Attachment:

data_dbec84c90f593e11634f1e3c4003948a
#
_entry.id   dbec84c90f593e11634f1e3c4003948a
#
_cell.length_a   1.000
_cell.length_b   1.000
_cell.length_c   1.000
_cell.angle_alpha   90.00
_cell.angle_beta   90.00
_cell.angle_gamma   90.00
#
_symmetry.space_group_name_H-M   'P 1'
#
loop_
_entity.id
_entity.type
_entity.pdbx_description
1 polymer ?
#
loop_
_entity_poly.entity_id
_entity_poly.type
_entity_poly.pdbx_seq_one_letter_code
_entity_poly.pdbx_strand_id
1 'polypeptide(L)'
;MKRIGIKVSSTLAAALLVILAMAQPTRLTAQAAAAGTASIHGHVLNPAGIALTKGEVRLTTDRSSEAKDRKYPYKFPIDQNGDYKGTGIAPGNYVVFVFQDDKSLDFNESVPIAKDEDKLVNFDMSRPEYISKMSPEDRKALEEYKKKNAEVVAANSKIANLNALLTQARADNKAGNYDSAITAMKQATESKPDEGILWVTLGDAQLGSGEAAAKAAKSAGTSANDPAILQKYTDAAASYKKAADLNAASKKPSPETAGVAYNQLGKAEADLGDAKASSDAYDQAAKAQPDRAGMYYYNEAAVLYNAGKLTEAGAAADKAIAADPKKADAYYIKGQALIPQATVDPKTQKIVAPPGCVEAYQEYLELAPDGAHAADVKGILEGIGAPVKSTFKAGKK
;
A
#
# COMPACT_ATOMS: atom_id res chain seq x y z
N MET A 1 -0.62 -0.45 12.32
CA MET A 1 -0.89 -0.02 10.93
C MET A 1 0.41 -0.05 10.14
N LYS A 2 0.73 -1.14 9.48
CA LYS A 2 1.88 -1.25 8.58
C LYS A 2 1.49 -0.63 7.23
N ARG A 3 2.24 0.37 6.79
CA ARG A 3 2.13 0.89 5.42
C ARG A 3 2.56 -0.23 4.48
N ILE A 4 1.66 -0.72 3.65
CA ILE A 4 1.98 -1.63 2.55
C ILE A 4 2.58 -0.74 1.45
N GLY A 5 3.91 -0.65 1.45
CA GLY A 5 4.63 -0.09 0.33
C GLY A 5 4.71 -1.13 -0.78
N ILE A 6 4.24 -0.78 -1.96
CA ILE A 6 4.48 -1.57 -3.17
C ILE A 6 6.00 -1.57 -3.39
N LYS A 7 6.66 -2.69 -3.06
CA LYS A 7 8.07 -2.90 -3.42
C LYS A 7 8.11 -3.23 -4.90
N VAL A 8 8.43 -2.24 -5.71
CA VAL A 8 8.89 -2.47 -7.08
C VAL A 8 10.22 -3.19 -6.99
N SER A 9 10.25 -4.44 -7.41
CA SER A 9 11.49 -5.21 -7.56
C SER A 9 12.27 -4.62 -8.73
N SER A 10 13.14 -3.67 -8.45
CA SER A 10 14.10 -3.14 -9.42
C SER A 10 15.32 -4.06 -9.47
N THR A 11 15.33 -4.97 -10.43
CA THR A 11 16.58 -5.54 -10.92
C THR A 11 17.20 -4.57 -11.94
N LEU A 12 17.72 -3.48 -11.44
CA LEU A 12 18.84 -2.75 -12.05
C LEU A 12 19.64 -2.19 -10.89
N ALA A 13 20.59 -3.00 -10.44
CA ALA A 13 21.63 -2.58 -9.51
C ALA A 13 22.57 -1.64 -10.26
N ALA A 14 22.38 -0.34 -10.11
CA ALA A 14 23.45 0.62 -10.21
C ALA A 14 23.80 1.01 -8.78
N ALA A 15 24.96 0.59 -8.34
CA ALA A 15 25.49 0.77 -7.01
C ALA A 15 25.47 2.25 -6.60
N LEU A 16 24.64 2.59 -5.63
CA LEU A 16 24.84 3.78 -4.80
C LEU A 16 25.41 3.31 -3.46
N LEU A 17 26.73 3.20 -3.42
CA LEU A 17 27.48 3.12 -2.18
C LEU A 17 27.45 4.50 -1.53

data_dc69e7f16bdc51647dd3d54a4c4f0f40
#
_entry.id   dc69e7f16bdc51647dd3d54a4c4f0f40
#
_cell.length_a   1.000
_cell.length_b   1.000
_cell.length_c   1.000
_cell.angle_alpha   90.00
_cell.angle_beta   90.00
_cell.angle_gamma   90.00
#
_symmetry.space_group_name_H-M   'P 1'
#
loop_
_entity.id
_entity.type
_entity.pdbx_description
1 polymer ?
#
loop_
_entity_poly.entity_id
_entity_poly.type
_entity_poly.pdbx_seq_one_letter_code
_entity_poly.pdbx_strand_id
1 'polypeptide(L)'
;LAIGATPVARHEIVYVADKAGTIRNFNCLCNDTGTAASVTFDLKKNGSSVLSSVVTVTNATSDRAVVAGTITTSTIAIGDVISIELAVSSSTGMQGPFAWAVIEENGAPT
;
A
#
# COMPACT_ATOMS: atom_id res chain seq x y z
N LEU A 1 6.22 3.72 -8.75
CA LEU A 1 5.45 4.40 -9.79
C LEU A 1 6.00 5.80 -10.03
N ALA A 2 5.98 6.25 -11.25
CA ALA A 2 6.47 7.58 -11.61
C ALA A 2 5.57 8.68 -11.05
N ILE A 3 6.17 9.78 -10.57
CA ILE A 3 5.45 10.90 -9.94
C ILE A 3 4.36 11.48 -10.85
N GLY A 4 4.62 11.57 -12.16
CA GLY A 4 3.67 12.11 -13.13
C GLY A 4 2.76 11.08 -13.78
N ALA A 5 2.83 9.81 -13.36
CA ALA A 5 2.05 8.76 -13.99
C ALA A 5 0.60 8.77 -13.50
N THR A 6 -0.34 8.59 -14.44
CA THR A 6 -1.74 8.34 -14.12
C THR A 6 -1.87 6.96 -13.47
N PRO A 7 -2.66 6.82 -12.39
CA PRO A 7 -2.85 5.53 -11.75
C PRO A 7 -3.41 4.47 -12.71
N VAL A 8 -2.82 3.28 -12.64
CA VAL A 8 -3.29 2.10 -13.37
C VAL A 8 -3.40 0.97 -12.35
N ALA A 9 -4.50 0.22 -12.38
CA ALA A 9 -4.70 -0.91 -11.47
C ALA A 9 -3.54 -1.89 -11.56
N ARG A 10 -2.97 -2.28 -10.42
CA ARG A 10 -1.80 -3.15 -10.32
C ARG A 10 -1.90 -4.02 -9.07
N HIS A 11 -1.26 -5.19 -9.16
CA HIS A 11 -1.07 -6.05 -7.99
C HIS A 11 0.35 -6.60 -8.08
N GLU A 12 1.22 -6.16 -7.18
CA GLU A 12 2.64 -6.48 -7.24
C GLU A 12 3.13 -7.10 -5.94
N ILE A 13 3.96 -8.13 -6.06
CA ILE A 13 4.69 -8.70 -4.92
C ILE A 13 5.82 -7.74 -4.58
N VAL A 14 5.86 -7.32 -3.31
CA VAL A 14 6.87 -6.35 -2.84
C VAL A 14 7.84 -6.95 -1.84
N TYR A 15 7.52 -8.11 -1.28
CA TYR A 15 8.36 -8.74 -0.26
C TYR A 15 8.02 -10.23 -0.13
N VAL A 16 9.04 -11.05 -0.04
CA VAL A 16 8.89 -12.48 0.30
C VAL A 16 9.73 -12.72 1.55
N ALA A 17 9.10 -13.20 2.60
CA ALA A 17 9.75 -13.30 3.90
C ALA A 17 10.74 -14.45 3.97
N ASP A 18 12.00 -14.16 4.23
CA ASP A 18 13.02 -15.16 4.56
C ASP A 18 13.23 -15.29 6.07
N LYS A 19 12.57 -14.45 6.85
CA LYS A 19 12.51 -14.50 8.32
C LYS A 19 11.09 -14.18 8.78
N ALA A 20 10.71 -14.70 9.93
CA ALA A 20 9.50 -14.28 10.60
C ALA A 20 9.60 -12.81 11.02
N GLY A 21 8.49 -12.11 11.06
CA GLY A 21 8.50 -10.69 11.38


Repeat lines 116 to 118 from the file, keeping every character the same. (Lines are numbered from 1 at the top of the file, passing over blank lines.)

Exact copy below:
CA ALA A 2 6.47 7.58 -11.61
C ALA A 2 5.57 8.68 -11.05
N ILE A 3 6.17 9.78 -10.57